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GETTING WOMEN ON BOARD

Gender equality has been a key principle of the EU ever since the Treaty of Rome introduced the principle of equal pay for men and women in 1957. 55 years later, with 13 directives on gender equality since the 1970s, we still need to try harder to get women at the very top – on boards. From maritime affairs to trade, from government jobs to corporate jobs, women are still the unrepresented sex on both executive and non-executive boards throughout Europe.

It is for this reason that I believe that a coordinated action is necessary at EU level to get women on boards. And a Commission proposal that sets a 40% target for women on non-executive boards by 2020 comes at the right time. It is evident that change is already taking place in some countries on this issue. 11 Member States and Norway have already adopted their own national legal solutions to get women on boards.  But the reality is that change is happening slowly and inconsistently across Europe. The rate of annual increase is 0.6%, and women still represent 13.5% of board members (8.9% of executive and 15% of non-executive members).  

Women and men on the boards of the largest listed companies (January 2012)

Women and men on the boards of the largest listed companies (January 2012)

There is a bottleneck when it comes to getting women at the top and I believe it is partly the result of the “anytime, anywhere” culture and the long working hours of senior jobs, for a woman who also chooses to be a parent. Anne-Marie Slaughter’s article, the first female director of policy planning at the US State Department, argues just that – she had to quit her very demanding job, and return to academia, because she chose to bring up her young children.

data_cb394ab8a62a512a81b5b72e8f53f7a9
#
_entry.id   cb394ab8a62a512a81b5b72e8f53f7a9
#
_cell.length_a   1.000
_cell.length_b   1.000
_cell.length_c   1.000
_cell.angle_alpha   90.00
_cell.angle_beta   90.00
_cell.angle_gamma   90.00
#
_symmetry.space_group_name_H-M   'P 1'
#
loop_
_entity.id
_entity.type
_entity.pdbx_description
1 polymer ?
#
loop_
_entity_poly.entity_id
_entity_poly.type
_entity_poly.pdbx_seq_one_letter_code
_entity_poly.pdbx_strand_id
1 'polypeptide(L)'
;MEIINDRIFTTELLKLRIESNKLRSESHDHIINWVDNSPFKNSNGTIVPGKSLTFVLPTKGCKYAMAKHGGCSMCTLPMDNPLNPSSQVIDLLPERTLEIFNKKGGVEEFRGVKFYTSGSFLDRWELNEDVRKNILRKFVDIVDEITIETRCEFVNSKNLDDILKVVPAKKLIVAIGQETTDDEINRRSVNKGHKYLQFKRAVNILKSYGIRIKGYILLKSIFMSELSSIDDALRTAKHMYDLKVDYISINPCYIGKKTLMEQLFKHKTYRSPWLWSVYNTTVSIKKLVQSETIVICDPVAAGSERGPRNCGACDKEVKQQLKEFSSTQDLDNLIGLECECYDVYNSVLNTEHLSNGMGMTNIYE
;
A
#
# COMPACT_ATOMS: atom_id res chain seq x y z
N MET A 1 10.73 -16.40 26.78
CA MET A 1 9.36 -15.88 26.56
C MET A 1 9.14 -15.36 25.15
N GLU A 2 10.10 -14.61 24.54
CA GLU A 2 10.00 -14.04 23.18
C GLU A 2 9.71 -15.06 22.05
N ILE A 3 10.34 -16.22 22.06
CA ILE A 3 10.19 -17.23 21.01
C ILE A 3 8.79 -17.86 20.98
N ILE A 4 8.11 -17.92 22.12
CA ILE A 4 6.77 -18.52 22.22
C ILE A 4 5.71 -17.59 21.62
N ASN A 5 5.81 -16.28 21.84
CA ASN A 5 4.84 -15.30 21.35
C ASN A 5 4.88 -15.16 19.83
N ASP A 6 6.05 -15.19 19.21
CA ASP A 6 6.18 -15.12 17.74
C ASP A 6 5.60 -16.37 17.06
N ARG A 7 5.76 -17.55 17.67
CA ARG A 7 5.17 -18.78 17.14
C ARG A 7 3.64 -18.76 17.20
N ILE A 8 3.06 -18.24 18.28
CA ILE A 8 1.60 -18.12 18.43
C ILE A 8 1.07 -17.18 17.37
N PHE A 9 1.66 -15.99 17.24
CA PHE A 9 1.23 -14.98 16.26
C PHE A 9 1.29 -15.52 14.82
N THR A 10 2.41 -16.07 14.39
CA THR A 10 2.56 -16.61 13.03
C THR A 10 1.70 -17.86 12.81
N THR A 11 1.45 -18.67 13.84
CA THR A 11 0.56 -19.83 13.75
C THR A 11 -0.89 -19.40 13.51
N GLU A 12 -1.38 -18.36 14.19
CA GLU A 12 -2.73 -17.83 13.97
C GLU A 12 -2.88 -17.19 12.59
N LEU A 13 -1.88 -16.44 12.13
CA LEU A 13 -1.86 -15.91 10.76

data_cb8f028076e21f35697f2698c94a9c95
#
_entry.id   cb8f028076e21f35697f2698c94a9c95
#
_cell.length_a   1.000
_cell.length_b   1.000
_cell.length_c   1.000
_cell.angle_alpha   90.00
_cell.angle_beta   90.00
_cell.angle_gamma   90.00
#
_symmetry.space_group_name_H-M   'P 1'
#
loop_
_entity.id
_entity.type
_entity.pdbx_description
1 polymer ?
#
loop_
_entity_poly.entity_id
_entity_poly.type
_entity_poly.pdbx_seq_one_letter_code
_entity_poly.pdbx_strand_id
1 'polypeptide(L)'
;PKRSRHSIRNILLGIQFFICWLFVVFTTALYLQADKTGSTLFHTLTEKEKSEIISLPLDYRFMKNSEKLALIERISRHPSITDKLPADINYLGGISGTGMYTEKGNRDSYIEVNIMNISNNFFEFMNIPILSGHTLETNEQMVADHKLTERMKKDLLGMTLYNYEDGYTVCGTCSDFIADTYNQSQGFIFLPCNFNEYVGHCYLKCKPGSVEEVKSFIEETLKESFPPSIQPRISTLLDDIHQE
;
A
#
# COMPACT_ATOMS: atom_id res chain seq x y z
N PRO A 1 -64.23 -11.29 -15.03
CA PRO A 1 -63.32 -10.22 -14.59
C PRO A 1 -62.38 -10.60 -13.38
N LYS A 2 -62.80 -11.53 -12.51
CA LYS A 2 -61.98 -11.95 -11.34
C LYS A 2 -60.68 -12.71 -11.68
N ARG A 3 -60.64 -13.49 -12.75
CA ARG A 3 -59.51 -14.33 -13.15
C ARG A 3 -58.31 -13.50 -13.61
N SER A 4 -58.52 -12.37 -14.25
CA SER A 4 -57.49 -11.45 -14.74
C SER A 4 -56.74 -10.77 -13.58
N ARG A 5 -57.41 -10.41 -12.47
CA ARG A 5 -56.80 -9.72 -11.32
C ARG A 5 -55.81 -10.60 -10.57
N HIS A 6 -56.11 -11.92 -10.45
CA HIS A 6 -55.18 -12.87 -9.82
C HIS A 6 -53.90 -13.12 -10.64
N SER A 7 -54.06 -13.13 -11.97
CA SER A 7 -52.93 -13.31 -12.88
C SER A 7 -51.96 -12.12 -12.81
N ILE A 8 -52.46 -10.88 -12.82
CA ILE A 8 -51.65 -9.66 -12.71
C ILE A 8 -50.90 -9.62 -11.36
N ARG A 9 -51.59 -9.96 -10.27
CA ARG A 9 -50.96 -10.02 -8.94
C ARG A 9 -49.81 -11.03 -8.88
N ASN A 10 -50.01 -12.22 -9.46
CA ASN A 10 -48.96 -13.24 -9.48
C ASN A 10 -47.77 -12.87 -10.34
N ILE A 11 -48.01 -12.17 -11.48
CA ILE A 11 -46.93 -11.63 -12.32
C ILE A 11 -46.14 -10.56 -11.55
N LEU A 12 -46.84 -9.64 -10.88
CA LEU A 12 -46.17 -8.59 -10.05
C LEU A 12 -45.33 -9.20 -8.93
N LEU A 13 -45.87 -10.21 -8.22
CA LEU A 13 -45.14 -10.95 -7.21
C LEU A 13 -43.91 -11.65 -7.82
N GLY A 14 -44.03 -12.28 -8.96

Unfortunately, female talent is not fully exploited as most women still have to choose between raising their young children and working at a senior job. The senior positions working culture and environment, which were built on foundations laid down during the years when gender discrimination was the norm, are not yet fully adapted to accommodate family responsibilities. For example, only few EU companies allow their employees to work from anywhere and for as few hours as they like, so long as they get the job done.

Setting a 40% target for women on non-executive boards will allow for the working culture to change. The target will encourage the break up of norms and practices that might otherwise remain unchallenged. A coordinated action at EU level will give the necessary momentum for this change to happen quicker and more effectively. It will give the opportunity for the whole Europe to move in the same direction and see the commitments it once made in the Treaty of Rome become reality. This way all companies can realise their full potential for competitiveness and growth, choosing from the best talent pool of the best qualified women for board positions Europe-wide.

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Last update: 02/09/2014 | Top